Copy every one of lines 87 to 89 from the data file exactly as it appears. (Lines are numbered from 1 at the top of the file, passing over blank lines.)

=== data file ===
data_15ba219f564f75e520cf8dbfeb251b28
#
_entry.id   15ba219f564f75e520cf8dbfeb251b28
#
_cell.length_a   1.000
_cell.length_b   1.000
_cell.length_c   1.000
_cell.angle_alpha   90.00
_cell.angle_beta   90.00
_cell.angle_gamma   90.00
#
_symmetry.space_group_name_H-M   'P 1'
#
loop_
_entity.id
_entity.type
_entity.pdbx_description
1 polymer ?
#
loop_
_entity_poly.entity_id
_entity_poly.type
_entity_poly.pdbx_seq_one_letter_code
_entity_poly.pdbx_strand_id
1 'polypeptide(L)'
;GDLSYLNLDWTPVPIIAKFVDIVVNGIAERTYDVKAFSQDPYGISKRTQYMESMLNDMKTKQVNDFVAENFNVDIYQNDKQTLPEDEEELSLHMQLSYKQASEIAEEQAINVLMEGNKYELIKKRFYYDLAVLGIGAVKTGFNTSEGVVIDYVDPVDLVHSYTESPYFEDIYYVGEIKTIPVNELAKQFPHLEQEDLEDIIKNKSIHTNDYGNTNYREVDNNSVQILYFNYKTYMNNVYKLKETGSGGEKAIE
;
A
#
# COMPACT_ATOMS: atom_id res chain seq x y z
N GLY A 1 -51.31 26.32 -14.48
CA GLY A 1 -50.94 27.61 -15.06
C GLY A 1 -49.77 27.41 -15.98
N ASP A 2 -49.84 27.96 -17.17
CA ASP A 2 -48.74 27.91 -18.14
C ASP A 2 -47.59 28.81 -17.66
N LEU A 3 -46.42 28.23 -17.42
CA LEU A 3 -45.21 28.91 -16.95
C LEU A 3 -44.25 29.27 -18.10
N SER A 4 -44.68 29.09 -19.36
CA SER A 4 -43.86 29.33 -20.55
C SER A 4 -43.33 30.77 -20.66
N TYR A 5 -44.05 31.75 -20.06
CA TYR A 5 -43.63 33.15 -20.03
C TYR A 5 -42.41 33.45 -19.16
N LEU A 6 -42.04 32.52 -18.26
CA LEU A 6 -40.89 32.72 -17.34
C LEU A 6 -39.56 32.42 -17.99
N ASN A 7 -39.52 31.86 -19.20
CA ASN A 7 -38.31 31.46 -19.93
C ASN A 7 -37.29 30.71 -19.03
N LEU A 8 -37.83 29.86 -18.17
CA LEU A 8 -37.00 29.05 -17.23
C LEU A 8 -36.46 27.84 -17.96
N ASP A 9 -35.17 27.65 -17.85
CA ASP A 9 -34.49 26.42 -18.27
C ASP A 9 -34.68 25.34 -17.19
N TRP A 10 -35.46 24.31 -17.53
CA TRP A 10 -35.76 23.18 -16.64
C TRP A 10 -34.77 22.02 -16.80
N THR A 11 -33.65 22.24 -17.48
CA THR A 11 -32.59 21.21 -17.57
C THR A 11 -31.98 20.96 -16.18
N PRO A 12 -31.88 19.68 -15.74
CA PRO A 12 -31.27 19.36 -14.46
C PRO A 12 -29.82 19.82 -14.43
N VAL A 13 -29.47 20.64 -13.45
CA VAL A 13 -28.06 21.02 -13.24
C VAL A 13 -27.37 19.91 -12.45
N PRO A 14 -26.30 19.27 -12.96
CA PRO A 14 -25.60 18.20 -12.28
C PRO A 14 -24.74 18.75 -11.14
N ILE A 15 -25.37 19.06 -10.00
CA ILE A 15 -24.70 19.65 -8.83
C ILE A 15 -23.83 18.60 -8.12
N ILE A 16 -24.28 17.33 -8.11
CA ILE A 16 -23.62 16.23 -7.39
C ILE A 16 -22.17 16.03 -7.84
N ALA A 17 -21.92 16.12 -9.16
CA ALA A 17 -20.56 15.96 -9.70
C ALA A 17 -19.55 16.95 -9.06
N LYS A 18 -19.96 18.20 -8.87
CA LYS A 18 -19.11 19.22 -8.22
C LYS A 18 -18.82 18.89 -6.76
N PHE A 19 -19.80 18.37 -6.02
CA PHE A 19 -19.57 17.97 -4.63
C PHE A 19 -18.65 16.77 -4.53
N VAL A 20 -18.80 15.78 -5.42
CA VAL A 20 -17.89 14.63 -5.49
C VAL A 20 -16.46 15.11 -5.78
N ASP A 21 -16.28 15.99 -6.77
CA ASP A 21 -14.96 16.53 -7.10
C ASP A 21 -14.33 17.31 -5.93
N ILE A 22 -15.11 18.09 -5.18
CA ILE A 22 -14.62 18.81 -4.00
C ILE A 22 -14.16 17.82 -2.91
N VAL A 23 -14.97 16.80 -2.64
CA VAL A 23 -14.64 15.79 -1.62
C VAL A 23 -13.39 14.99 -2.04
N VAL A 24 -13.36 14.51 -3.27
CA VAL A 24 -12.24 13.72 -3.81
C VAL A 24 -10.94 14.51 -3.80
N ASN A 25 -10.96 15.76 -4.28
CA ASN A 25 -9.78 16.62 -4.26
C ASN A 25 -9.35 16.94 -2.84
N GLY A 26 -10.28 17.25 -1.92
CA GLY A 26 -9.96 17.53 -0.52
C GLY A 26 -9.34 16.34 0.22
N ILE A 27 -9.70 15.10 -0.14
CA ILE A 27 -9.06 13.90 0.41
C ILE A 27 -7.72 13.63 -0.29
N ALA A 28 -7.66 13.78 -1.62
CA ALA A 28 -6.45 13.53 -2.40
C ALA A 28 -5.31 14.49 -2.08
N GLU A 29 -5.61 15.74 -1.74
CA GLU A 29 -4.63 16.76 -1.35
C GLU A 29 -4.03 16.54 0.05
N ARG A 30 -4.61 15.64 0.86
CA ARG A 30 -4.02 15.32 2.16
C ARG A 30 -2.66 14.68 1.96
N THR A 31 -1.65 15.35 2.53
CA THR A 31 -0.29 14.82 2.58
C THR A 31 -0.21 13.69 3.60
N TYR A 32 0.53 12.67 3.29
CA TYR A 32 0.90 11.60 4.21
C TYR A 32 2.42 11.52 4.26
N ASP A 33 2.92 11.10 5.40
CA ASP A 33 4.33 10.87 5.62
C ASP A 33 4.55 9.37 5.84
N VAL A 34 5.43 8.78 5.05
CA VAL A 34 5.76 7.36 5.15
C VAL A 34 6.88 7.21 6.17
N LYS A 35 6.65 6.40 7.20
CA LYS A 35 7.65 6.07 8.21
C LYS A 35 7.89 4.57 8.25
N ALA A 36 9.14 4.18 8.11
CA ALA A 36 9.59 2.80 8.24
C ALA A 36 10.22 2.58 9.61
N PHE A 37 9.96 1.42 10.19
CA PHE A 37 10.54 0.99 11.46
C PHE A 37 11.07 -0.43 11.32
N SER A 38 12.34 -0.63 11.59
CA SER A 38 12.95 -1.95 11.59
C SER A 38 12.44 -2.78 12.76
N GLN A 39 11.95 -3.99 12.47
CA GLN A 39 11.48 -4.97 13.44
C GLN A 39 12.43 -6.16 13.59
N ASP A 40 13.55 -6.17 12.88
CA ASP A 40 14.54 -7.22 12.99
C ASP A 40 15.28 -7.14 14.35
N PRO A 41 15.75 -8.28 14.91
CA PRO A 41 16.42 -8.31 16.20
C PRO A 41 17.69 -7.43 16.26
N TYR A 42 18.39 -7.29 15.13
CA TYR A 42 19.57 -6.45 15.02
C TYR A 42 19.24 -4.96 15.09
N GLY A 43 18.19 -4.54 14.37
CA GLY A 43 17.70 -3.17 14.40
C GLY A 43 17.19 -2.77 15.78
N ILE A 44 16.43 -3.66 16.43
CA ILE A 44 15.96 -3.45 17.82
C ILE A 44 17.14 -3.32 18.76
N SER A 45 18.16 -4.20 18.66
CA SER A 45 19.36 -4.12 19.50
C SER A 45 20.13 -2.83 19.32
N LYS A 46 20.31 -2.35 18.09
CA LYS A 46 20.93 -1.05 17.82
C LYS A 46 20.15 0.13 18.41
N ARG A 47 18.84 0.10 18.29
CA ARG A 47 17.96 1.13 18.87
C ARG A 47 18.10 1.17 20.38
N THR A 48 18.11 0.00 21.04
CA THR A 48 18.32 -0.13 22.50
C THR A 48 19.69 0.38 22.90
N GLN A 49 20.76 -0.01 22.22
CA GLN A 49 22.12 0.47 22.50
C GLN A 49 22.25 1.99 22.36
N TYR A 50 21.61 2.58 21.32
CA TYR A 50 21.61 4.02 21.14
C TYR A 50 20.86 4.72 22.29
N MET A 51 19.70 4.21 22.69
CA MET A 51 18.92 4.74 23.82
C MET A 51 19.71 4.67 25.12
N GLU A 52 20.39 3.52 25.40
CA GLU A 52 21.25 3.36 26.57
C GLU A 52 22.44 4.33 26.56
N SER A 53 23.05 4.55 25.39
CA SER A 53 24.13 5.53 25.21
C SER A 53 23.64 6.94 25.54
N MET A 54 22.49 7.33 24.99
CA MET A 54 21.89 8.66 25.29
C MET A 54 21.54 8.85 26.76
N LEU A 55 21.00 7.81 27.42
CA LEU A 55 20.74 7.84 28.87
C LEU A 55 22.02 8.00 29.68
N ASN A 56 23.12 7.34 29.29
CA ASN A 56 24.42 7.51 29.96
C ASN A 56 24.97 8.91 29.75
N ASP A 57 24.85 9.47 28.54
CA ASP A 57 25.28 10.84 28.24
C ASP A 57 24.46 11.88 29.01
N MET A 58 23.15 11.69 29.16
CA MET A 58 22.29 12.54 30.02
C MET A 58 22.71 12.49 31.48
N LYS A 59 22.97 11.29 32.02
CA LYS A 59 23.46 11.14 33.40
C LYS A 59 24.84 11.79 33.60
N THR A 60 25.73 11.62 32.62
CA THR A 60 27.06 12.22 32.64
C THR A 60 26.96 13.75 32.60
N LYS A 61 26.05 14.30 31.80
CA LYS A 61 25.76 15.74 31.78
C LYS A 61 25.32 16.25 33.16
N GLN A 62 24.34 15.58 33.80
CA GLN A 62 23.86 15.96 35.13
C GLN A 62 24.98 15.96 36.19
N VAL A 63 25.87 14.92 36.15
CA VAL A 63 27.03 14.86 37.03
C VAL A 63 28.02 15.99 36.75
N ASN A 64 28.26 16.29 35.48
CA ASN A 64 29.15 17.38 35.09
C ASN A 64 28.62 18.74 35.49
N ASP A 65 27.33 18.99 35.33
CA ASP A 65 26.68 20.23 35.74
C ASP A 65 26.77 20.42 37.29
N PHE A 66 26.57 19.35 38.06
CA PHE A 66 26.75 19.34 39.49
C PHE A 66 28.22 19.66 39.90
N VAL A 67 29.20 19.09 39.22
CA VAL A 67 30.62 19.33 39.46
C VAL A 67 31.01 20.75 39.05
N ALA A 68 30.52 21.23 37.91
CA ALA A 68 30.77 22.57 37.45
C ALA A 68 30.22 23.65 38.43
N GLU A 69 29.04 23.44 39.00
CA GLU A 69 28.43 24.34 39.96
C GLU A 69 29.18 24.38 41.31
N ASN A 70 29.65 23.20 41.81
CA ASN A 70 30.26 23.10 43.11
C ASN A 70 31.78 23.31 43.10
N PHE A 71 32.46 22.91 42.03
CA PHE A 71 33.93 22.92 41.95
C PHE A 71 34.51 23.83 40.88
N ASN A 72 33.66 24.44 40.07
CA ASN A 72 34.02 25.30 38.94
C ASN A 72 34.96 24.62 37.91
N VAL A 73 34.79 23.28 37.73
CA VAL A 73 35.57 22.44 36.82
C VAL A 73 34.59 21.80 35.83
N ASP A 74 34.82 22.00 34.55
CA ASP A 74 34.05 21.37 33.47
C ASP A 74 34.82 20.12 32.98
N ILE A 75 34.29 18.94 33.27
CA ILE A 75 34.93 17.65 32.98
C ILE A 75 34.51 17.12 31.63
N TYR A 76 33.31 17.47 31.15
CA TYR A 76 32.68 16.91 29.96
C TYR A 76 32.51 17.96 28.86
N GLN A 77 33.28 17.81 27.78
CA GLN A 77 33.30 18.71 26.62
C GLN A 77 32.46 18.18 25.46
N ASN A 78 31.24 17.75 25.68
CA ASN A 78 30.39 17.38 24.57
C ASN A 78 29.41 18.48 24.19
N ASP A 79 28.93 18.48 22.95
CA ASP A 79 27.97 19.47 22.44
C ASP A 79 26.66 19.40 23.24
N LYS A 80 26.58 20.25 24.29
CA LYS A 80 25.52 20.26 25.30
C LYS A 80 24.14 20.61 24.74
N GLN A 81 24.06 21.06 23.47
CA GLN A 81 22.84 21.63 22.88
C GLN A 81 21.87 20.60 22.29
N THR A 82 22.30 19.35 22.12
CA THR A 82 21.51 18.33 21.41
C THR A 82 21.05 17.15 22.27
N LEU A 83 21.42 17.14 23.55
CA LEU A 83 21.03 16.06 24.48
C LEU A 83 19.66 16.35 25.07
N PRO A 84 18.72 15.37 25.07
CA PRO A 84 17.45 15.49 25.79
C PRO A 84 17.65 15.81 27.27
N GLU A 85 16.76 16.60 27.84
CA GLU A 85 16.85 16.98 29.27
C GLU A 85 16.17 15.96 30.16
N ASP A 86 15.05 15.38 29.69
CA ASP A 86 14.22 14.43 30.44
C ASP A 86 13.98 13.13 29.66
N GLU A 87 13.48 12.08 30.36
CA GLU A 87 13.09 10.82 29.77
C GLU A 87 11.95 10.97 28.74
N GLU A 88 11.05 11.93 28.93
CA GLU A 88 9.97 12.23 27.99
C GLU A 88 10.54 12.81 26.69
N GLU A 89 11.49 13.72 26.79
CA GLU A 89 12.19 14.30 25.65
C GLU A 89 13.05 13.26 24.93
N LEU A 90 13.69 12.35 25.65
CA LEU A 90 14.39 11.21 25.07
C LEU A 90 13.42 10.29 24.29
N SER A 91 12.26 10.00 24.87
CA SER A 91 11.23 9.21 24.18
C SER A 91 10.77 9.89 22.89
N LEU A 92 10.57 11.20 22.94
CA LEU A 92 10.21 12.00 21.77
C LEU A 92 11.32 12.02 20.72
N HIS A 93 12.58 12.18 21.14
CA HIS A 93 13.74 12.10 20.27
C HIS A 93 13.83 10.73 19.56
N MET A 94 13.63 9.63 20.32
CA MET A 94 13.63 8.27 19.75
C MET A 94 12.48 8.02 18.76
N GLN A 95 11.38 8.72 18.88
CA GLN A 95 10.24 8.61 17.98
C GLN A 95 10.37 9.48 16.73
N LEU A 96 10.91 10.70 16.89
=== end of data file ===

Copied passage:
C PHE A 19 -18.65 16.77 -4.53
N VAL A 20 -18.80 15.78 -5.42
CA VAL A 20 -17.89 14.63 -5.49